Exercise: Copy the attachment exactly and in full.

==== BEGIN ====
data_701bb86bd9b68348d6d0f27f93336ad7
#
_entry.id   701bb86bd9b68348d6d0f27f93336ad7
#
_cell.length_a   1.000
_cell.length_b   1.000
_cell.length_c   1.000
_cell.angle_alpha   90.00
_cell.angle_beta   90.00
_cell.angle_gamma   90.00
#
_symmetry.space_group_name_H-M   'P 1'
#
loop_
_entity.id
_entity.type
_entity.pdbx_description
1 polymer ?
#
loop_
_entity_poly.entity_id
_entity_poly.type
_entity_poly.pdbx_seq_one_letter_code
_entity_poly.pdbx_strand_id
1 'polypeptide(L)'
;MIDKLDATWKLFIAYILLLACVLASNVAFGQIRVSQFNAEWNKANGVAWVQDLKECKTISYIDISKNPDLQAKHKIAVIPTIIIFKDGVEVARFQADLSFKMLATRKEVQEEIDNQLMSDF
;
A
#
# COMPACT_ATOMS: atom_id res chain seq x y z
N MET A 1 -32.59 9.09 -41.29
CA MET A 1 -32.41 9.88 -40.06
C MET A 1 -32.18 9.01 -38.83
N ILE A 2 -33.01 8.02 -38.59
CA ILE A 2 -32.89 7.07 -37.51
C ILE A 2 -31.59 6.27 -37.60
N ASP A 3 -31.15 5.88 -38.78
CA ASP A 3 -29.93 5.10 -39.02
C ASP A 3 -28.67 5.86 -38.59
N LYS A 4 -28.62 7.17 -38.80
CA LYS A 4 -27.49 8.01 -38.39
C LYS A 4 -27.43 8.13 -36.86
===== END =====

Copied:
data_701bb86bd9b68348d6d0f27f93336ad7
#
_entry.id   701bb86bd9b68348d6d0f27f93336ad7
#
_cell.length_a   1.000
_cell.length_b   1.000
_cell.length_c   1.000
_cell.angle_alpha   90.00
_cell.angle_beta   90.00
_cell.angle_gamma   90.00
#
_symmetry.space_group_name_H-M   'P 1'
#
loop_
_entity.id
_entity.type
_entity.pdbx_description
1 polymer ?
#
loop_
_entity_poly.entity_id
_entity_poly.type
_entity_poly.pdbx_seq_one_letter_code
_entity_poly.pdbx_strand_id
1 'polypeptide(L)'
;MIDKLDATWKLFIAYILLLACVLASNVAFGQIRVSQFNAEWNKANGVAWVQDLKECKTISYIDISKNPDLQAKHKIAVIPTIIIFKDGVEVARFQADLSFKMLATRKEVQEEIDNQLMSDF
;
A
#
# COMPACT_ATOMS: atom_id res chain seq x y z
N MET A 1 -32.59 9.09 -41.29
CA MET A 1 -32.41 9.88 -40.06
C MET A 1 -32.18 9.01 -38.83
N ILE A 2 -33.01 8.02 -38.59
CA ILE A 2 -32.89 7.07 -37.51
C ILE A 2 -31.59 6.27 -37.60
N ASP A 3 -31.15 5.88 -38.78
CA ASP A 3 -29.93 5.10 -39.02
C ASP A 3 -28.67 5.86 -38.59
N LYS A 4 -28.62 7.17 -38.80
CA LYS A 4 -27.49 8.01 -38.39
C LYS A 4 -27.43 8.13 -36.86